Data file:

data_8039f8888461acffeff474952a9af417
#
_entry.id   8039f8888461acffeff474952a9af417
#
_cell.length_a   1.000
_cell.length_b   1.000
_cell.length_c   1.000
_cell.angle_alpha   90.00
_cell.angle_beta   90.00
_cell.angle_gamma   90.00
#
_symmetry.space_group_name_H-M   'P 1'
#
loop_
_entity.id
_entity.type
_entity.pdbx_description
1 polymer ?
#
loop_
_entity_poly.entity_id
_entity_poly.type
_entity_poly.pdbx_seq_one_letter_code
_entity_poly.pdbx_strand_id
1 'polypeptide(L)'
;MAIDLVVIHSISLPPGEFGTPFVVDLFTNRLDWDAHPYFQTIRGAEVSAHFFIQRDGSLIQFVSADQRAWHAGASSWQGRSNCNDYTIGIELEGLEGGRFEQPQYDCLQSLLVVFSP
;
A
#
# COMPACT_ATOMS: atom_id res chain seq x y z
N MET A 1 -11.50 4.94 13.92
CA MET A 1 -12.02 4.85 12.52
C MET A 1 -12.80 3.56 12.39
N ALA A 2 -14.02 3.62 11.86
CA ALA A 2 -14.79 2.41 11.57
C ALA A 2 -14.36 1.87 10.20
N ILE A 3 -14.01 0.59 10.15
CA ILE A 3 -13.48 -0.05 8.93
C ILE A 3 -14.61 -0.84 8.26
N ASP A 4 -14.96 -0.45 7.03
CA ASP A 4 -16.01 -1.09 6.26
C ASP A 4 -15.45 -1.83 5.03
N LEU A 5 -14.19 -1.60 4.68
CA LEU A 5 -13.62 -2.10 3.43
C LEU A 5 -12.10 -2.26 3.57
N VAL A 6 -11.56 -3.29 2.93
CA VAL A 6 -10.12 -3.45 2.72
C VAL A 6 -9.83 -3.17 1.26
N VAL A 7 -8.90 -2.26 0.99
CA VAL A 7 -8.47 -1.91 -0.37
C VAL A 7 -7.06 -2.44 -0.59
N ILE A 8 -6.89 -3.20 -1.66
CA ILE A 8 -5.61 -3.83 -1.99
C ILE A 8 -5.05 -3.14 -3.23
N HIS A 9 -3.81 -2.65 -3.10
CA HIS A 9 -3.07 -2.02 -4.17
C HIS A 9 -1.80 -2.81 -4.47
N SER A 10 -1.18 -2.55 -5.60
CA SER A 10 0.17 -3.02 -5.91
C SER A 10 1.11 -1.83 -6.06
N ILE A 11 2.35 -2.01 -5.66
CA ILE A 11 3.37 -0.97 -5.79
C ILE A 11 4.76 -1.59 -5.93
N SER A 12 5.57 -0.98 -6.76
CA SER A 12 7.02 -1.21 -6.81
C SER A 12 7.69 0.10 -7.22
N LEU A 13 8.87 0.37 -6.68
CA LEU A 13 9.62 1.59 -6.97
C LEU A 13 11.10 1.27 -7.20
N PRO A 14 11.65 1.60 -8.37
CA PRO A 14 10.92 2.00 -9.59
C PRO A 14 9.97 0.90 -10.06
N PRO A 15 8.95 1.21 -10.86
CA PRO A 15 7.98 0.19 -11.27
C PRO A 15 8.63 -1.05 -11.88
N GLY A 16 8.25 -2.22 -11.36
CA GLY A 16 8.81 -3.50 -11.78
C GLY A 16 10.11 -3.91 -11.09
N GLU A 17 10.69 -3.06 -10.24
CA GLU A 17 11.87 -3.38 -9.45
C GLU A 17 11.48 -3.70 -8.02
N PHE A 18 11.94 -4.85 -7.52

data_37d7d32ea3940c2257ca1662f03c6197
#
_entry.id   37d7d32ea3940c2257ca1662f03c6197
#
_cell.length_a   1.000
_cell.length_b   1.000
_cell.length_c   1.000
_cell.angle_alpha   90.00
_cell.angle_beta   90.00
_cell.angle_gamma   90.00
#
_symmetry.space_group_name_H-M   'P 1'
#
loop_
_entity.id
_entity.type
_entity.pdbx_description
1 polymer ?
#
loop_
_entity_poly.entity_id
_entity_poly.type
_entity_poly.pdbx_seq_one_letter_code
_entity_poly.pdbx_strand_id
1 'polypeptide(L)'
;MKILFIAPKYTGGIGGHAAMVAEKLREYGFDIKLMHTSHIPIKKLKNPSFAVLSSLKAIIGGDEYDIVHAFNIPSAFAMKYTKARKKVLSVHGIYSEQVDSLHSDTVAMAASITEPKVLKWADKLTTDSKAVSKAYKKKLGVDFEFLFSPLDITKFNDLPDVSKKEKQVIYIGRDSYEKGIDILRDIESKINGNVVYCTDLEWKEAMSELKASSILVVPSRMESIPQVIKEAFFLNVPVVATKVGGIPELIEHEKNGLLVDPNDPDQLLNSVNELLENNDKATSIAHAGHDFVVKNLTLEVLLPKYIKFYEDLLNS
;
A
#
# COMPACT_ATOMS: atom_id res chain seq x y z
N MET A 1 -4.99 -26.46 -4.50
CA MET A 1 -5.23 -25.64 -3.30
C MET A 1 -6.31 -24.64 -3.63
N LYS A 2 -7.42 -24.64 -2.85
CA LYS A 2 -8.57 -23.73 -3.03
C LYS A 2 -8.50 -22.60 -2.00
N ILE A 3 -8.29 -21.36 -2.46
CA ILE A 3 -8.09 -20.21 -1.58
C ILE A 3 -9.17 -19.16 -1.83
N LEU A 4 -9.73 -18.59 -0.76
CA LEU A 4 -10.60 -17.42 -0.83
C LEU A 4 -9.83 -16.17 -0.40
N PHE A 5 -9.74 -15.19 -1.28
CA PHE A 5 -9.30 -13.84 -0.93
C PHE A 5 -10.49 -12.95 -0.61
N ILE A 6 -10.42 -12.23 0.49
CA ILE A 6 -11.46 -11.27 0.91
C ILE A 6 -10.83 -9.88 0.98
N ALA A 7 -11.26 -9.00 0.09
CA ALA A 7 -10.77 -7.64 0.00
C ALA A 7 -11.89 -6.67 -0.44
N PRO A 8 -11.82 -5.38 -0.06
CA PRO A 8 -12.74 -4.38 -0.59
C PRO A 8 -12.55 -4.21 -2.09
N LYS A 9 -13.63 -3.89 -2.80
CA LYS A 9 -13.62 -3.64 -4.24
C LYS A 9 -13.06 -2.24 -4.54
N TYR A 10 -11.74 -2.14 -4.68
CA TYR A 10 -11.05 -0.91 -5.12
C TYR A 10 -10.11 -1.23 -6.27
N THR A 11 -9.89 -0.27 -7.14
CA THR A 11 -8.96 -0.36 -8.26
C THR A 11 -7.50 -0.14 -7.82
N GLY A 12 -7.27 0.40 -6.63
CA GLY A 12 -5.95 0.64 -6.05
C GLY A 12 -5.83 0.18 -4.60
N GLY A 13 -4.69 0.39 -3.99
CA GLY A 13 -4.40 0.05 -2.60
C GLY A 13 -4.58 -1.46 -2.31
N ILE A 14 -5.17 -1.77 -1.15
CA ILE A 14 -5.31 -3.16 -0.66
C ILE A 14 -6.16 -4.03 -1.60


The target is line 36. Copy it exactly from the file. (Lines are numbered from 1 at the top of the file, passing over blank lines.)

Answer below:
C ALA A 2 -14.36 1.87 10.20